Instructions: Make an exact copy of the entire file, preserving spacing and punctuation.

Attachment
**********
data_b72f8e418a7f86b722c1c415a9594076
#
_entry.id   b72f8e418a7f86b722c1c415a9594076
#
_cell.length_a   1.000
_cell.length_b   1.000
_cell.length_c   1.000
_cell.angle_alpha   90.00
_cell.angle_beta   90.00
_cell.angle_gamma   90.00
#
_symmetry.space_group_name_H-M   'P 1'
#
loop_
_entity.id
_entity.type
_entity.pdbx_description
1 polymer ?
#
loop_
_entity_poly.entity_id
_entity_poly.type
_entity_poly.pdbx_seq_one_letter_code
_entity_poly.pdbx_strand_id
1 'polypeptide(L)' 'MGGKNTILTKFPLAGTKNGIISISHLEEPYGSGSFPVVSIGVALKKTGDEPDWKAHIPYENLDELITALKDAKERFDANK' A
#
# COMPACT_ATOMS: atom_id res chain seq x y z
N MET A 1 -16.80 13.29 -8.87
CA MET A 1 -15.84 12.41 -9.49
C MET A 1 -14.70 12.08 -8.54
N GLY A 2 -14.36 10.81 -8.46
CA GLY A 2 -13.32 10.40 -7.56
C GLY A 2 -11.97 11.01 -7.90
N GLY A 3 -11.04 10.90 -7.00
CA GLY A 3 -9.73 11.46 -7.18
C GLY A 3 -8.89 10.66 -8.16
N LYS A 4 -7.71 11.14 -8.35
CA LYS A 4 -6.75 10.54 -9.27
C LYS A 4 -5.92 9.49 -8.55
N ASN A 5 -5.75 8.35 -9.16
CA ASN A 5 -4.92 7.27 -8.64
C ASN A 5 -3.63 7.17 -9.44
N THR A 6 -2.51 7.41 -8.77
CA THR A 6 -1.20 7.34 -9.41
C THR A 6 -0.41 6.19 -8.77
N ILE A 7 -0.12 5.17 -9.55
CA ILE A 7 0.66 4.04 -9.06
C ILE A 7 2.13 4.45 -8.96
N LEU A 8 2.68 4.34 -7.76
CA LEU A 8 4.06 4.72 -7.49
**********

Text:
data_b72f8e418a7f86b722c1c415a9594076
#
_entry.id   b72f8e418a7f86b722c1c415a9594076
#
_cell.length_a   1.000
_cell.length_b   1.000
_cell.length_c   1.000
_cell.angle_alpha   90.00
_cell.angle_beta   90.00
_cell.angle_gamma   90.00
#
_symmetry.space_group_name_H-M   'P 1'
#
loop_
_entity.id
_entity.type
_entity.pdbx_description
1 polymer ?
#
loop_
_entity_poly.entity_id
_entity_poly.type
_entity_poly.pdbx_seq_one_letter_code
_entity_poly.pdbx_strand_id
1 'polypeptide(L)' 'MGGKNTILTKFPLAGTKNGIISISHLEEPYGSGSFPVVSIGVALKKTGDEPDWKAHIPYENLDELITALKDAKERFDANK' A
#
# COMPACT_ATOMS: atom_id res chain seq x y z
N MET A 1 -16.80 13.29 -8.87
CA MET A 1 -15.84 12.41 -9.49
C MET A 1 -14.70 12.08 -8.54
N GLY A 2 -14.36 10.81 -8.46
CA GLY A 2 -13.32 10.40 -7.56
C GLY A 2 -11.97 11.01 -7.90
N GLY A 3 -11.04 10.90 -7.00
CA GLY A 3 -9.73 11.46 -7.18
C GLY A 3 -8.89 10.66 -8.16
N LYS A 4 -7.71 11.14 -8.35
CA LYS A 4 -6.75 10.54 -9.27
C LYS A 4 -5.92 9.49 -8.55
N ASN A 5 -5.75 8.35 -9.16
CA ASN A 5 -4.92 7.27 -8.64
C ASN A 5 -3.63 7.17 -9.44
N THR A 6 -2.51 7.41 -8.77
CA THR A 6 -1.20 7.34 -9.41
C THR A 6 -0.41 6.19 -8.77
N ILE A 7 -0.12 5.17 -9.55
CA ILE A 7 0.66 4.04 -9.06
C ILE A 7 2.13 4.45 -8.96
N LEU A 8 2.68 4.34 -7.76
CA LEU A 8 4.06 4.72 -7.49